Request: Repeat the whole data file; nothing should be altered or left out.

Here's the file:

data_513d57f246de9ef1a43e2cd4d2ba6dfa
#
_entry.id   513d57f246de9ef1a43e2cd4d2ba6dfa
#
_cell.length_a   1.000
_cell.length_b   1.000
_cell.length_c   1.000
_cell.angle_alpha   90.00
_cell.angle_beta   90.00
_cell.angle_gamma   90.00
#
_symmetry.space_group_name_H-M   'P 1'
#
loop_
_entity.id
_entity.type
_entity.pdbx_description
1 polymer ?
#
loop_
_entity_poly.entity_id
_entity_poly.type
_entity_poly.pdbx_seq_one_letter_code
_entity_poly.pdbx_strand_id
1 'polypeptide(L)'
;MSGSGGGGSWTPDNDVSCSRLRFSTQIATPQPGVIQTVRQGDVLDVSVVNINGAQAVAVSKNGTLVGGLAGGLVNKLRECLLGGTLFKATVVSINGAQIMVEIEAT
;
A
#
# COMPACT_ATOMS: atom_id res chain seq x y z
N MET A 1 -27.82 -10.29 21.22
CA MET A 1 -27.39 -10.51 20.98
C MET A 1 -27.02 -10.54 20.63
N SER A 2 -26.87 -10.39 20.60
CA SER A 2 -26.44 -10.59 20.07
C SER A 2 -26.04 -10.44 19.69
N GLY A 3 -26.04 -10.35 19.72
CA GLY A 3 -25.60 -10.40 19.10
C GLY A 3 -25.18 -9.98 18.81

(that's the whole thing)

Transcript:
data_513d57f246de9ef1a43e2cd4d2ba6dfa
#
_entry.id   513d57f246de9ef1a43e2cd4d2ba6dfa
#
_cell.length_a   1.000
_cell.length_b   1.000
_cell.length_c   1.000
_cell.angle_alpha   90.00
_cell.angle_beta   90.00
_cell.angle_gamma   90.00
#
_symmetry.space_group_name_H-M   'P 1'
#
loop_
_entity.id
_entity.type
_entity.pdbx_description
1 polymer ?
#
loop_
_entity_poly.entity_id
_entity_poly.type
_entity_poly.pdbx_seq_one_letter_code
_entity_poly.pdbx_strand_id
1 'polypeptide(L)'
;MSGSGGGGSWTPDNDVSCSRLRFSTQIATPQPGVIQTVRQGDVLDVSVVNINGAQAVAVSKNGTLVGGLAGGLVNKLRECLLGGTLFKATVVSINGAQIMVEIEAT
;
A
#
# COMPACT_ATOMS: atom_id res chain seq x y z
N MET A 1 -27.82 -10.29 21.22
CA MET A 1 -27.39 -10.51 20.98
C MET A 1 -27.02 -10.54 20.63
N SER A 2 -26.87 -10.39 20.60
CA SER A 2 -26.44 -10.59 20.07
C SER A 2 -26.04 -10.44 19.69
N GLY A 3 -26.04 -10.35 19.72
CA GLY A 3 -25.60 -10.40 19.10
C GLY A 3 -25.18 -9.98 18.81